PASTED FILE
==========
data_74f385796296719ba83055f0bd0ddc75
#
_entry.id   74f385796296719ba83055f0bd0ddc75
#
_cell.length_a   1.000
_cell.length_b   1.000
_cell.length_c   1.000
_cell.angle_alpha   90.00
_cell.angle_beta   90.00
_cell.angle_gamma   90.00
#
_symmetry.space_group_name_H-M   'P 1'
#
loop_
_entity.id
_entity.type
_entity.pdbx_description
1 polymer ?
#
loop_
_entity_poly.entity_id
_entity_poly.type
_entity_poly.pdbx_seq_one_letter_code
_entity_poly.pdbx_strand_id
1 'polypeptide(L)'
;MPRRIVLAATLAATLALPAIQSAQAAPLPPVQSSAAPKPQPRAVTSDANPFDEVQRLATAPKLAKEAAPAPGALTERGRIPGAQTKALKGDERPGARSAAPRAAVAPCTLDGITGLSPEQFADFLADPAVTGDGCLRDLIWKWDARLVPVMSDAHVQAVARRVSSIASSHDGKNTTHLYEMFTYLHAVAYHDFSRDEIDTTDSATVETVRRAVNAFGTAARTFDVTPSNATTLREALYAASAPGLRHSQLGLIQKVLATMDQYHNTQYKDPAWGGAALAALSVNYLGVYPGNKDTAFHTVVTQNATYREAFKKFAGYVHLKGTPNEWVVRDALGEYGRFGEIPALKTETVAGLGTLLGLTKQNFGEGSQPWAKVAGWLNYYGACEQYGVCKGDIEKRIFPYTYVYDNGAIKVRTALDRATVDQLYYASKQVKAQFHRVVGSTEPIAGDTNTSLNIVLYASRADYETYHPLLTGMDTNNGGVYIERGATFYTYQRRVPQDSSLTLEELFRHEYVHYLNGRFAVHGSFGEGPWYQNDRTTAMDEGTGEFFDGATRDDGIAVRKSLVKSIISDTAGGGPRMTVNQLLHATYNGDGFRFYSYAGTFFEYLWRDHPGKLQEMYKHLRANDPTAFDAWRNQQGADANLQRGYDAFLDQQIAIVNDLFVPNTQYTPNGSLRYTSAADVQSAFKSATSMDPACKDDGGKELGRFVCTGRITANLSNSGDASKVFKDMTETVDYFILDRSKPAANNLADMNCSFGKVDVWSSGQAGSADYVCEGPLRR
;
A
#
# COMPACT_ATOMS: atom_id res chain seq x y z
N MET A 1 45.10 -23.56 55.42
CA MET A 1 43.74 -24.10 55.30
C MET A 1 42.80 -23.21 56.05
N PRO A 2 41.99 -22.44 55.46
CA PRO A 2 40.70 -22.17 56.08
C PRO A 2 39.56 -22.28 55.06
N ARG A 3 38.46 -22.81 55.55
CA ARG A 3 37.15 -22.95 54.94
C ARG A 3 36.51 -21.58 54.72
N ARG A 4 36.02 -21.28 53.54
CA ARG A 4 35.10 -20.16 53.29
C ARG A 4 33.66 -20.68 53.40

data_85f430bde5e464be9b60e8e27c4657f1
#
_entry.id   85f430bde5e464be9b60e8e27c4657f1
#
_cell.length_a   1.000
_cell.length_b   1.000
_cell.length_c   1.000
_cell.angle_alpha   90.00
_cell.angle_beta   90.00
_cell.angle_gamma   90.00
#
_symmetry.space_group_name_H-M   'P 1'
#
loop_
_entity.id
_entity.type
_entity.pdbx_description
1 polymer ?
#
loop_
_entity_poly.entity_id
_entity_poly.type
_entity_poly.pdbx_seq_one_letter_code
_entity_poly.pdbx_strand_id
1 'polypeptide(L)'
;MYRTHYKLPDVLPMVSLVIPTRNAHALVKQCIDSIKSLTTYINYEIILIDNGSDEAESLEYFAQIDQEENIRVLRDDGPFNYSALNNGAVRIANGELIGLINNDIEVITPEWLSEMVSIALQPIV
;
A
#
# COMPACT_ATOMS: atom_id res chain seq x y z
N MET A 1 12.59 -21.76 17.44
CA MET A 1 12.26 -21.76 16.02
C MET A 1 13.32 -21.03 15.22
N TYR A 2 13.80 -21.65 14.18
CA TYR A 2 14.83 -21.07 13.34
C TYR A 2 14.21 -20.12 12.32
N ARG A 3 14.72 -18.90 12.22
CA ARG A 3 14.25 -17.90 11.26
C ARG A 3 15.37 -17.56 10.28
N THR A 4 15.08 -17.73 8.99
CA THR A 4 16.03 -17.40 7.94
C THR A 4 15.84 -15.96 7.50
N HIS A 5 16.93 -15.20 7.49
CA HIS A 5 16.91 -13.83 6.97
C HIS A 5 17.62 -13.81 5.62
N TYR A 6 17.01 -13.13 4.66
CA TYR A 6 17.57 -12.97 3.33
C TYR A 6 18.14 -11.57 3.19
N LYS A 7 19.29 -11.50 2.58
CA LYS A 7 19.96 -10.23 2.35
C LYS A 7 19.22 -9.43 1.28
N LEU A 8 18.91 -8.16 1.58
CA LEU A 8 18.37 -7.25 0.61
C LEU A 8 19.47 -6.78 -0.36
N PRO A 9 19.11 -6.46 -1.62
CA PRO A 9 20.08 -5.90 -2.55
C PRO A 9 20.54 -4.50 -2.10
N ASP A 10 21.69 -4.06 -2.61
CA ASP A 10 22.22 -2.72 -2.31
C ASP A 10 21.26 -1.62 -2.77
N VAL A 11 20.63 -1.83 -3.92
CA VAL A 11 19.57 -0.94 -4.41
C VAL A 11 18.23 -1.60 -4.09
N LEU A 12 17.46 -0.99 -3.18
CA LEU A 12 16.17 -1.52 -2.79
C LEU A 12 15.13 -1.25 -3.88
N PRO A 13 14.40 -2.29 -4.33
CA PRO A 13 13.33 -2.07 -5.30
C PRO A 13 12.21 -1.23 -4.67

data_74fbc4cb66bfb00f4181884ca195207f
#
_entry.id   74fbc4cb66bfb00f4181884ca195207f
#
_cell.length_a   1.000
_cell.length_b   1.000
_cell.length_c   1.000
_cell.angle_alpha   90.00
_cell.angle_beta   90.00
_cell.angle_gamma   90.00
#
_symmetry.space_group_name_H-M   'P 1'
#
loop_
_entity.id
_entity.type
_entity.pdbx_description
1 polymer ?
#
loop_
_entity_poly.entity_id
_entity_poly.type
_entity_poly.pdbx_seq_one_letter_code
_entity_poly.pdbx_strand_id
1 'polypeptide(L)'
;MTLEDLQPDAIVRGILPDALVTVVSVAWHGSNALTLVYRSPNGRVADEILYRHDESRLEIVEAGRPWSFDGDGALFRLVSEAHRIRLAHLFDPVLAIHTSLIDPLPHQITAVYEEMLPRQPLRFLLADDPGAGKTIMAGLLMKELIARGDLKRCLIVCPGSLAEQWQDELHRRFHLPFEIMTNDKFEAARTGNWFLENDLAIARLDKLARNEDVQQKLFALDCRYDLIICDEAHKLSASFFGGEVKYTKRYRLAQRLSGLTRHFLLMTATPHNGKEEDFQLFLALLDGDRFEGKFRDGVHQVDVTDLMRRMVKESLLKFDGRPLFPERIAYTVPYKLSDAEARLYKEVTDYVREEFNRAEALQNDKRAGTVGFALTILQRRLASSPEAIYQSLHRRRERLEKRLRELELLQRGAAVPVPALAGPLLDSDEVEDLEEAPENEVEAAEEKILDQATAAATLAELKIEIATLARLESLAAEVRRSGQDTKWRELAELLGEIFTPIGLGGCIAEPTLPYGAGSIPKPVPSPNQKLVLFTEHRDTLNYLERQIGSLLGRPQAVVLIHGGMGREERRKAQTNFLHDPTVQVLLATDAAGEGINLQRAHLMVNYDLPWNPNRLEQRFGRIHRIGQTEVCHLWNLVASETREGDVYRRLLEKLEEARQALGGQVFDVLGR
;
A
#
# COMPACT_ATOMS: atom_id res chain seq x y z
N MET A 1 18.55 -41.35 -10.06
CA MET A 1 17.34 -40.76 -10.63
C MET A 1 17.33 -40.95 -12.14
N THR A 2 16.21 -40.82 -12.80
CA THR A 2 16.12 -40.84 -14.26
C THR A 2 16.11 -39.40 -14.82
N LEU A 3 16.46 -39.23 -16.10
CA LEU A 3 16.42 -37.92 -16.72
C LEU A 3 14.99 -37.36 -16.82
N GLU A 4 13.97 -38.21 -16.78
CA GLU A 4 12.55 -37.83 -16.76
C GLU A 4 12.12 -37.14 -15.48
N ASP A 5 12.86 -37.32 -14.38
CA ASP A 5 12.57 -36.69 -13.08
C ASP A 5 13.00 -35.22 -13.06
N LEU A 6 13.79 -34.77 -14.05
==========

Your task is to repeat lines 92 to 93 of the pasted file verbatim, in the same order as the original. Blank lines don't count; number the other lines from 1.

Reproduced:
CA LYS A 7 19.96 -10.23 2.35
C LYS A 7 19.22 -9.43 1.28